Debenhams collapses hours after Arcadia file for bankruptcy

LONDON – Another high street giant has toppled in what is proving to be a dramatic week for UK retail, with tens of thousands of jobs now at risk and the prospect of empty storefronts in city centres. UK cities.

Tuesday, Debenhams confirmed that its administrators, FRP Advisory, will begin liquidating the business after failing to find a buyer. Debenhams had filed for administration in April, although FRP kept stores open as it tried to save the business.

No more WWD

So far, FRP had negotiated with JD Sports, which pulled out of talks early Tuesday after Arcadia filed for bankruptcy on Monday night.

As reported, Arcadia has confirmed that Matt Smith and Dan Butters, along with other restructuring partners at Deloitte, have been appointed co-directors of the companies of the group within the framework of a “commercial administration”. As Arcadia stores reopen, Deloitte is now racing to find buyers for the business, with 13,000 jobs at risk.

The fate of Debenhams and Arcadia had long been linked as Arcadia was Debenhams’ largest concessionaire, supplying the retailer’s stores with womenswear brands such as Wallis, Burton and Dorothy Perkins.

The Debenhams collapse puts 12,000 jobs at risk, with 124 stores across the country set to shut down. Earlier this year, the company liquidated its operations and closed its 11 stores in the Republic of Ireland.

In the spring, the directors of Debenhams began considering a number of options, including a full or partial sale of the UK business; a further restructuring of Debenhams’ operations to move forward on a stand-alone basis; or the orderly liquidation of the Debenhams business.

The company, which is owned by a consortium of creditors, said on Tuesday its options were running out.

“The sale process has not resulted in a deliverable proposal, and given the current business environment and the likely prolonged effects of the COVID-19 pandemic, the prospects for a restructured transaction are highly uncertain. have therefore reluctantly concluded that they should initiate a liquidation of Debenhams UK, while continuing to seek offers for all or part of the business.

Debenhams, which is best known for its extensive beauty salons and programs which have seen designers such as Roksanda Ilincic, Preen by Thornton Bregazzi and Jasper Conran create dedicated collections, said it will continue to trade in its 124 UK stores and online in order to clear its current and contracted inventory.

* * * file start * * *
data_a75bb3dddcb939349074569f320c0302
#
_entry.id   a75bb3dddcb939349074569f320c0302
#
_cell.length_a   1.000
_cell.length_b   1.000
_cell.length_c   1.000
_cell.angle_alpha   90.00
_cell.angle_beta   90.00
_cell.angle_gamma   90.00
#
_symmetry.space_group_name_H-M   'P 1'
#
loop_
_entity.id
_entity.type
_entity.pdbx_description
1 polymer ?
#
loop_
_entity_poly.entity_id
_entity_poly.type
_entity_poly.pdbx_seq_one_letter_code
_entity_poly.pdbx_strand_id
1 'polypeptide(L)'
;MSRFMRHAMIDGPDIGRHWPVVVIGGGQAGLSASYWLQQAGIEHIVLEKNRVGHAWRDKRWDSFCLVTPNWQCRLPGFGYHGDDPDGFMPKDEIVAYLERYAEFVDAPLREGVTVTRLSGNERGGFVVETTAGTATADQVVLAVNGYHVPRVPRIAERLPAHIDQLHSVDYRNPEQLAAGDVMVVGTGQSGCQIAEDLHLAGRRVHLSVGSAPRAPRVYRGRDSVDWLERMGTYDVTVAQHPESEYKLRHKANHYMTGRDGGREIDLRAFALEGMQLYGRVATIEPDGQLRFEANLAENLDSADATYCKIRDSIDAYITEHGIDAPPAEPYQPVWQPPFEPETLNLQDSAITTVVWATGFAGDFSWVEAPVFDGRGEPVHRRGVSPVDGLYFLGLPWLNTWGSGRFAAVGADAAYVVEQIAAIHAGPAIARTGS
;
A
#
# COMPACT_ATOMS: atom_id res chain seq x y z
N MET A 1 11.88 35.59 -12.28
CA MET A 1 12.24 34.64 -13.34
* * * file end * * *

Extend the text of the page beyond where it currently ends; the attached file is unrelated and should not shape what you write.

“At the end of this process, if no alternative offers have been received, UK operations will be closed,” the store said.

The closures will not impact Magasin du Nord in Denmark, which continues to operate independently, Debenhams said.

Geoff Rowley of FRP Advisory, co-director of Debenhams and partner of FRP, said that “all reasonable steps have been taken to complete a transaction which would secure the future of Debenhams. However, the economic landscape is extremely difficult and, coupled with the uncertainty facing the UK retail sector, no workable deal could be reached.

He added that “the decision to move forward with a closure program has been carefully assessed and, while we remain hopeful that alternative proposals for the business may yet be received, we deeply regret that the circumstances compel you to take this action.

“We are very grateful for the efforts of the management team and staff who have worked so hard under the most difficult circumstances to maintain business activity. We would also like to thank the owners, suppliers and partners who have continued working with Debenhams during this turbulent time and can reassure them that all contractual obligations entered into during the administration period will be fully honoured.

In early April, already struggling Debenhams found itself caught in a perfect storm of trading weakness, debt restructuring and the crippling impact of shutdowns. He filed for administration to save the store’s domain while he looked for a buyer.

During the lockdown earlier this year, FRP Advisory adopted what is known as a ‘light’ administration, working with Debenhams’ existing management team to reopen the business and trade in as many stores as possible.

In April Stefaan Vansteenkiste, chief executive of Debenhams, said: “The appointment of directors will protect our business, our employees and other important stakeholders, so that we are able to resume trading in our stores when government restrictions will be lifted. .”

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